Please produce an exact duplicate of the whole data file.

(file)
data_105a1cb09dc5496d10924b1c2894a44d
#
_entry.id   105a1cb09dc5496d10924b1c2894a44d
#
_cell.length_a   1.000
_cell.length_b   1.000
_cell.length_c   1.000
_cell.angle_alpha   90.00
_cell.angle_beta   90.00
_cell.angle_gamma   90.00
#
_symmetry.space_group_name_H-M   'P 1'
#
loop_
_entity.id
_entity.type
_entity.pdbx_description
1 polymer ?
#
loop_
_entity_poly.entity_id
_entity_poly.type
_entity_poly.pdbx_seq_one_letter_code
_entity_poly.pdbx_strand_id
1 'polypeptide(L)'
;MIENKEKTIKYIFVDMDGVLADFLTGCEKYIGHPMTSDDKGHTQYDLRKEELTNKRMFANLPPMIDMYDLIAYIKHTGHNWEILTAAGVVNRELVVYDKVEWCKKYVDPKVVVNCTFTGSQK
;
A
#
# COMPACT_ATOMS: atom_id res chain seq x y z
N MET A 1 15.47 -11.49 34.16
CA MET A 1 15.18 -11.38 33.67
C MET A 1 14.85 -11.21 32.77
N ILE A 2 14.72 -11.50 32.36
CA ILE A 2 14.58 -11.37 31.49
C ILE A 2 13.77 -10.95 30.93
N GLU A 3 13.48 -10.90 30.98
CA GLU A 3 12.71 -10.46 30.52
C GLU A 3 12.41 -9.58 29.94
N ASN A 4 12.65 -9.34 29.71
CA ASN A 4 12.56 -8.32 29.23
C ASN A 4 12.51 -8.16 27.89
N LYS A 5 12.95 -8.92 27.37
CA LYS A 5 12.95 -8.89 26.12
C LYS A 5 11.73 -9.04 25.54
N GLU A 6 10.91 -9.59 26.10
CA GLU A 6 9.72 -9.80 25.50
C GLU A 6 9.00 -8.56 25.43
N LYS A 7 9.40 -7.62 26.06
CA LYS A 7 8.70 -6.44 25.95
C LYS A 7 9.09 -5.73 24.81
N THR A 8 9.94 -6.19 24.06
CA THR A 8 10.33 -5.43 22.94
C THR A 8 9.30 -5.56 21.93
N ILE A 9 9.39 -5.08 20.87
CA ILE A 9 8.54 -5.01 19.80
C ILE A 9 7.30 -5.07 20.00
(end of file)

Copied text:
data_105a1cb09dc5496d10924b1c2894a44d
#
_entry.id   105a1cb09dc5496d10924b1c2894a44d
#
_cell.length_a   1.000
_cell.length_b   1.000
_cell.length_c   1.000
_cell.angle_alpha   90.00
_cell.angle_beta   90.00
_cell.angle_gamma   90.00
#
_symmetry.space_group_name_H-M   'P 1'
#
loop_
_entity.id
_entity.type
_entity.pdbx_description
1 polymer ?
#
loop_
_entity_poly.entity_id
_entity_poly.type
_entity_poly.pdbx_seq_one_letter_code
_entity_poly.pdbx_strand_id
1 'polypeptide(L)'
;MIENKEKTIKYIFVDMDGVLADFLTGCEKYIGHPMTSDDKGHTQYDLRKEELTNKRMFANLPPMIDMYDLIAYIKHTGHNWEILTAAGVVNRELVVYDKVEWCKKYVDPKVVVNCTFTGSQK
;
A
#
# COMPACT_ATOMS: atom_id res chain seq x y z
N MET A 1 15.47 -11.49 34.16
CA MET A 1 15.18 -11.38 33.67
C MET A 1 14.85 -11.21 32.77
N ILE A 2 14.72 -11.50 32.36
CA ILE A 2 14.58 -11.37 31.49
C ILE A 2 13.77 -10.95 30.93
N GLU A 3 13.48 -10.90 30.98
CA GLU A 3 12.71 -10.46 30.52
C GLU A 3 12.41 -9.58 29.94
N ASN A 4 12.65 -9.34 29.71
CA ASN A 4 12.56 -8.32 29.23
C ASN A 4 12.51 -8.16 27.89
N LYS A 5 12.95 -8.92 27.37
CA LYS A 5 12.95 -8.89 26.12
C LYS A 5 11.73 -9.04 25.54
N GLU A 6 10.91 -9.59 26.10
CA GLU A 6 9.72 -9.80 25.50
C GLU A 6 9.00 -8.56 25.43
N LYS A 7 9.40 -7.62 26.06
CA LYS A 7 8.70 -6.44 25.95
C LYS A 7 9.09 -5.73 24.81
N THR A 8 9.94 -6.19 24.06
CA THR A 8 10.33 -5.43 22.94
C THR A 8 9.30 -5.56 21.93
N ILE A 9 9.39 -5.08 20.87
CA ILE A 9 8.54 -5.01 19.80
C ILE A 9 7.30 -5.07 20.00